You may have heard about a recent French study into the health impacts of genetically modified (GM) corn published this week in the Journal Food and Chemical Toxicology. French researchers claim that rats fed a diet of GM corn (or exposed to the popular weed killer Roundup) are more likely to develop mammary tumors, organ damage and early death compared to rats fed a non-GM diet.
Though the study has been widely condemned by international scientists, we asked several Best Food Facts experts to review the study and share their thoughts.
Bruce Chassy, PhD
Professor of Food Microbiology and Nutritional Sciences; Executive Associate Director of the Biotechnology Center; Assistant Dean for Science Communications in the College of Agricultural, Consumer and Environmental Sciences, University of Illinois - Urbana/Champaign
Cecelia Chi-Ham, PhD
Director Science and Technology, PIPRA, University of California-Davis
Denneal Jamison-McClung, PhD
Associate Director - Biotechnology Program, Lecturer in Plant Biology in the College of Biological Sciences, University of California-Davis
Sally Mackenzie, PhD
Ralph and Alice Raikes Professor in the Department of Agronomy and Horticulture in the School of Biological Sciences, University of Nebraska-Lincoln
Wayne Parrott, PhD
Professor in the Department of Crop and Soil Sciences College of Agricultural & Environmental Sciences University of Georgia, University of Georgia
Our experts note several reasons to be skeptical about the validity and conclusions of the study.
Rat species and age
According to our experts, the species of rat used in the study are typically used in cancer studies specifically because they are prone to tumors regardless of what they eat. And the older these rats are, the more likely they are to develop tumors.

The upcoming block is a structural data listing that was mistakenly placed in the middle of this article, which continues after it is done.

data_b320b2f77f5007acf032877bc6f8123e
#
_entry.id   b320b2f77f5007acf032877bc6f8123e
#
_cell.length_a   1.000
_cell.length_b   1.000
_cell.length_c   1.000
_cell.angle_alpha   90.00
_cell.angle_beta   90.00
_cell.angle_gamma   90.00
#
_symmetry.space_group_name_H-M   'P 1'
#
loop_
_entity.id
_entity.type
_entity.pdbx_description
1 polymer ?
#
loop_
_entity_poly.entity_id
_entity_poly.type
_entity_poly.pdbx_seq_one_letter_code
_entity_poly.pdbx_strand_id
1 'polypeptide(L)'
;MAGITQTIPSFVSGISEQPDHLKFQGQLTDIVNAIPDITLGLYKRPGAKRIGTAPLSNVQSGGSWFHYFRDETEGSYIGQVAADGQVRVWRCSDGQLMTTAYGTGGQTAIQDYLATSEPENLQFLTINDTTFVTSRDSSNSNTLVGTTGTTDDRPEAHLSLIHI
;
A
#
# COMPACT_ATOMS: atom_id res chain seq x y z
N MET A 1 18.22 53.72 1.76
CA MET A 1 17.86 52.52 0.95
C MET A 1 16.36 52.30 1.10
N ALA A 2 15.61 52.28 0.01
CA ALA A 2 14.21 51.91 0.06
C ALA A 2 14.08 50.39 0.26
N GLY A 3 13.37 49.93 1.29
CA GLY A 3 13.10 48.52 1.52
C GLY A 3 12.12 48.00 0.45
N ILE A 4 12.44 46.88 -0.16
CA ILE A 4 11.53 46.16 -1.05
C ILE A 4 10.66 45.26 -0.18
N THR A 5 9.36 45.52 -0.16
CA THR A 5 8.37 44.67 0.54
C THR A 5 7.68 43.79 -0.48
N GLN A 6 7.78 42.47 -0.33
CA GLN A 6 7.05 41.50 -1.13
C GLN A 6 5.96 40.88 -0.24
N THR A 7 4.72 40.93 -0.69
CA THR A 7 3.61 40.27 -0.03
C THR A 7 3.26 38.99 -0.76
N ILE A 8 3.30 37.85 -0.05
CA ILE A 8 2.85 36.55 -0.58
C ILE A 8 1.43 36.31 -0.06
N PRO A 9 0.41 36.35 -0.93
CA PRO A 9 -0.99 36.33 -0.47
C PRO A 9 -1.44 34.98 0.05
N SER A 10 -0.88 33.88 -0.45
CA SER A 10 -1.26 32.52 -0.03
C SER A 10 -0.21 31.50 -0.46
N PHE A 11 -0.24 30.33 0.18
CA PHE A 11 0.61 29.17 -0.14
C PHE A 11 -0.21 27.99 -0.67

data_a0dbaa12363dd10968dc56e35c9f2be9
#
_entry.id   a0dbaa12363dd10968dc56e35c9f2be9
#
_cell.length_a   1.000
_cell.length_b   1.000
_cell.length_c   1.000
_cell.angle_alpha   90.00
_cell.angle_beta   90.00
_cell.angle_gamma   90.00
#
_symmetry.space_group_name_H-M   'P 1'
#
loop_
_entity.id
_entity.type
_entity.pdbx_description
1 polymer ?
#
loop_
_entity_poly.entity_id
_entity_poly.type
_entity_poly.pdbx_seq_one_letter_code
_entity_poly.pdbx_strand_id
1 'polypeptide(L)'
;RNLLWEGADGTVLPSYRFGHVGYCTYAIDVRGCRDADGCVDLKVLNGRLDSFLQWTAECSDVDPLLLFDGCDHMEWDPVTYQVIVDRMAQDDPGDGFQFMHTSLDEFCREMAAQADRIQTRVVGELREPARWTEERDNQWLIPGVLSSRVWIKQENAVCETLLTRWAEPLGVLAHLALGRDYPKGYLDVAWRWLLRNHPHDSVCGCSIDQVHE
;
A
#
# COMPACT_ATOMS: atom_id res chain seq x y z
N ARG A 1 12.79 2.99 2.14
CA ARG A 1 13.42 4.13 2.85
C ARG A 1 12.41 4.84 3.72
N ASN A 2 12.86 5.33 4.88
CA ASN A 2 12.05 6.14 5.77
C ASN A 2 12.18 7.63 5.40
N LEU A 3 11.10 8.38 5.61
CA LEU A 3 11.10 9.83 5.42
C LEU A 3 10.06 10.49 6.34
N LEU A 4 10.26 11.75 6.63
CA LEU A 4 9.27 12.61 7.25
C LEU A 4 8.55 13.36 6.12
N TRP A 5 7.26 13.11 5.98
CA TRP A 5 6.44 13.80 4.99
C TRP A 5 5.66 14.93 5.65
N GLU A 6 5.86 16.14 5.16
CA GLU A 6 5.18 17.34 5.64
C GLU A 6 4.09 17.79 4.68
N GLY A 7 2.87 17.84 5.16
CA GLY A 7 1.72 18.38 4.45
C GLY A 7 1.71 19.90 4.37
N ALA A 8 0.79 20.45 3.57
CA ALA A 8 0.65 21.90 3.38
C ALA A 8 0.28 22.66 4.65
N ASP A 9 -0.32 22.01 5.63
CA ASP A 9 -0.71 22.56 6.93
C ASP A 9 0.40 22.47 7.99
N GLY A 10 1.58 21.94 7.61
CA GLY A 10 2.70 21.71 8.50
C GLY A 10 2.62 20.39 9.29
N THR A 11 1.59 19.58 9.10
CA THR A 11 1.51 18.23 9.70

Dr. Wayne Parrot: “The study used a type of rat that is bred to get tumors. The rate of tumor formation found in the study is exactly the rate historically reported for this type of rat. Thus the study cannot say the diet caused it."
Bruce Chassy: “I believe it fair to say that the study will be found to totally without scientific merit. Old rats of this strain get tumors and the incidence of tumors reported over many studies and years is the same as that reported in the paper at hand. There is simply nothing new here, and nothing that implicates GM crops or glyphosate in toxicity.”
Sally McKenzie: “There has been no clear effort to control for the mouse line's inherent genomic instability (populations sizes are far too limited to do this properly), or to consider any alternative explanations to [the] results. [The researcher] similarly neglects to address the fact that no one else has observed such phenomena in the very large number of animal feeding studies done by other groups."
Limited sample size and faulty statistical analysis
Experts also note thatthe study design and analysis was complicated and did not adhere to international standards for studies of this type. They also raise concerns about the conclusions drawn by the study authors because of the small size of the control group—those rats on a non-GM diet.
Dr. Wayne Parrot notes, “There were 90 rats fed GM or herbicide diets, and only ten rats fed a standard diet. Therefore, odds are that one of the 90 rats would die first. Thus the earlier death of the feeding group is related to number of animals, not diet.”
Cecilia Chi-Ham also says, “It appears to be a rat line that will get over 50 percent tumors by two years of age no matter what you do. One control of 10 animals (of each, male and female) was compared to a number of treatments each with 10 animals each. So in the end, you have 180 animals receiving treatments and only 20 controls. So the likelihood of some getting some treatment differences seem pretty large, even if there is no effect."
According to Dr. Danneal Jamison-McClung, “The study design and analysis is not very good.”
You can find more from BFF experts on the safety of GM crops here: http://www.bestfoodfacts.org/food-for-thought/116